The rocky ocean floor features layers of Caithness flagstone, which help generate pristine 15-foot (4.5 meters) waves.

The wave quality is best during medium to high tide.

Thurso East: Phoebe Strachan hides inside a freezing barrel | Photo: SSF

All North Atlantic Swells Are Welcome

The Scottish gem works best with north-to-northwest swell and offshore southerly winds.

In NW swells at mid-tide, a relatively simple drop leads into one of Europe's longest, hollowest rides.

Even the biggest W swells won't get in without a touch of N.

WNW swells are hollowest, and the more N in the swell, the mellower the wave as it tapers off to the shoulder.

Southwest winds blow into the barrel and bump it up, but it can still be fun with an onshore breeze.

Only moderate consistency and the smallish take-off zone quickly fill at the ideal mid-tide.

As crowds increase, locals are less tolerant of groups and those that don't wait their turn.

On your way to the surf, park responsibly in the farmyard in front of the break, as there's not much room with the new barn.

Alternatively, park by the harbor in town and paddle out in the peat-stained river that brings seriously cold water to the line-up in winter.

Thurso East: open to all North Atlantic swells | Photo: SSF

Alternative Waves

The fun split peak reef across the river is known as Shit Pipe, thanks to the peat-colored outflow.

It's a little more offshore in SW winds that ruffle the longer right walls and the shorter, steeper left; W swells won't get in unless it is huge.

It's an untaxing wave suitable for intermediates, and the water quality is OK. There's ample parking by the harbor where the surf shop cafe is.

Further west, there's Brims Ness (meaning "surf point" in Norse), a shallow reef break that picks up any swell around.

The spot has three peaks - The Bowl, The Point, and The Cove.

Swells generated by North Atlantic storms can create epic conditions in the region, with the best months for surfing typically being September through May.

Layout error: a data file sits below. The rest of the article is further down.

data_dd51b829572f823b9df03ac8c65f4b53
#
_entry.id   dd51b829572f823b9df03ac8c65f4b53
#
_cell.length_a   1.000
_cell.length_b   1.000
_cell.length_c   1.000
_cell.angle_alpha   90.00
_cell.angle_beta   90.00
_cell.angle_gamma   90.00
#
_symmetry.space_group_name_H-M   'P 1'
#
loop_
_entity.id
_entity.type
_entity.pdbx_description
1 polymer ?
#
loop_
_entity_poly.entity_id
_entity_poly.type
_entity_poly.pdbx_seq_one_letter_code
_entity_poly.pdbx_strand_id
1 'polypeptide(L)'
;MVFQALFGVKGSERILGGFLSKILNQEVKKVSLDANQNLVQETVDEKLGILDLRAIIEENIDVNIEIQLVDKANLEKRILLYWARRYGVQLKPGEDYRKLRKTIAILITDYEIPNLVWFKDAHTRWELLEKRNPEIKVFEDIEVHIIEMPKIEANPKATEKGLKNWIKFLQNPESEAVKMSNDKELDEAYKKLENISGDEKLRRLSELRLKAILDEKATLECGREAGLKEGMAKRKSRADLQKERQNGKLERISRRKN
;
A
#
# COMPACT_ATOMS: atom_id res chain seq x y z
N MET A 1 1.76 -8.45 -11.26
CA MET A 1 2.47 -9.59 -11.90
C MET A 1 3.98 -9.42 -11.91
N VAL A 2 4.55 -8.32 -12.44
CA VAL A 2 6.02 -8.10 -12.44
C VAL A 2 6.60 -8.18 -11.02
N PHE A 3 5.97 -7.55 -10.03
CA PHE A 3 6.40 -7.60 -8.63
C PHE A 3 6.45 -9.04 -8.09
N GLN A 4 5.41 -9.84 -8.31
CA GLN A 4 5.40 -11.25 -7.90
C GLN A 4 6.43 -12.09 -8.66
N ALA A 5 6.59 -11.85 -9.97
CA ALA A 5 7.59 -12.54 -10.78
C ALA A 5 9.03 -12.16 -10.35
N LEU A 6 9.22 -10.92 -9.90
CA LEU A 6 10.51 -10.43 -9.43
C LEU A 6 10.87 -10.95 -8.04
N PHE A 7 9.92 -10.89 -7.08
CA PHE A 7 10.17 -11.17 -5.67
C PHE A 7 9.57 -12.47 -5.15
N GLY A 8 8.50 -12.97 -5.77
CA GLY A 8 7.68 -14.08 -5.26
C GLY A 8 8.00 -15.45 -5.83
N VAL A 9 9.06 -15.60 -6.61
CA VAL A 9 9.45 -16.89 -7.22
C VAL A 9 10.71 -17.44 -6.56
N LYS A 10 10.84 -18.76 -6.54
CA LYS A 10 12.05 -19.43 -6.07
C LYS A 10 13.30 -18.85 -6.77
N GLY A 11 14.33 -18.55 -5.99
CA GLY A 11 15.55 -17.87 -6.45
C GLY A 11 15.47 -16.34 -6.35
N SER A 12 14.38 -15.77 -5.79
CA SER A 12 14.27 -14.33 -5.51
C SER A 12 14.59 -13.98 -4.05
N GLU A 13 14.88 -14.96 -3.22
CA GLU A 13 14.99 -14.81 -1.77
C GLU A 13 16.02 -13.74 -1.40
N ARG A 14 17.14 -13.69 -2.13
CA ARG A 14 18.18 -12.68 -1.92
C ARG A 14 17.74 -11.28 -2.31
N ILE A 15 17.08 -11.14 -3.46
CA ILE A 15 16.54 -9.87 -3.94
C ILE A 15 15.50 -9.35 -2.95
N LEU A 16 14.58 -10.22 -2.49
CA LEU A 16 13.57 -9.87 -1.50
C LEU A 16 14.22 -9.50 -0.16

However, if the ideal conditions align, the spot can provide decent waves year-round.

Craig McLachlan: Thurso East is never too cold when it gets perfect | Photo: SSF

Hazards and Accessibility

Thurso East is suitable for intermediate to advanced surfers only. Beginners may find the conditions challenging and potentially dangerous.

The primary hazards at Thurso East include the shallow reef, strong currents, and cold water temperatures.

Additionally, the remoteness of the area means that access to emergency services may be relatively limited.

Unlike many European surf towns, Thurso does not offer a wide range of surf shops, surf schools, and surfboard rentals.

So, make sure to bring the equipment you know you'll need, plus extra items like wax, fins, and ding repair kits.

Accommodation options include hotels, guesthouses, and self-catering cottages.

The town also has restaurants, pubs, and supermarkets for travelers' convenience.

Thurso is located approximately 20 miles (32 kilometers) west of John O'Groats, the northernmost point of mainland Britain.

The nearest airports are in Inverness (110 miles/177 kilometers south) and Wick (approximately 20 miles/32 kilometers east).

From there, you can rent a car or take public transportation to Thurso.

Thurso East, Scotland | ID and X-Ray

Location: Thurso, Caithness, Scotland
Type of Wave: Reef Break
Length: Up to 100 yards (100 meters)
Best Swell Direction: NW/N/WNW
Best Wave Size: 2-15 Feet
Best Wind Direction: SE
Best Tide: All Tides
Best Time to Surf: Fall/Winter (September-May)
Skill Level: Advanced and Professional
Best Board: Shortboard
Crowd: Average
Water Quality: Fair/Good
Hazards: Cold Water, Rock Bottom, Nuclear Debris
Bottom: Slate/Rock
Water Temperature: 43-57 °F (6-14 °C)
Getting There: Off the Rocks, Via Rivermouth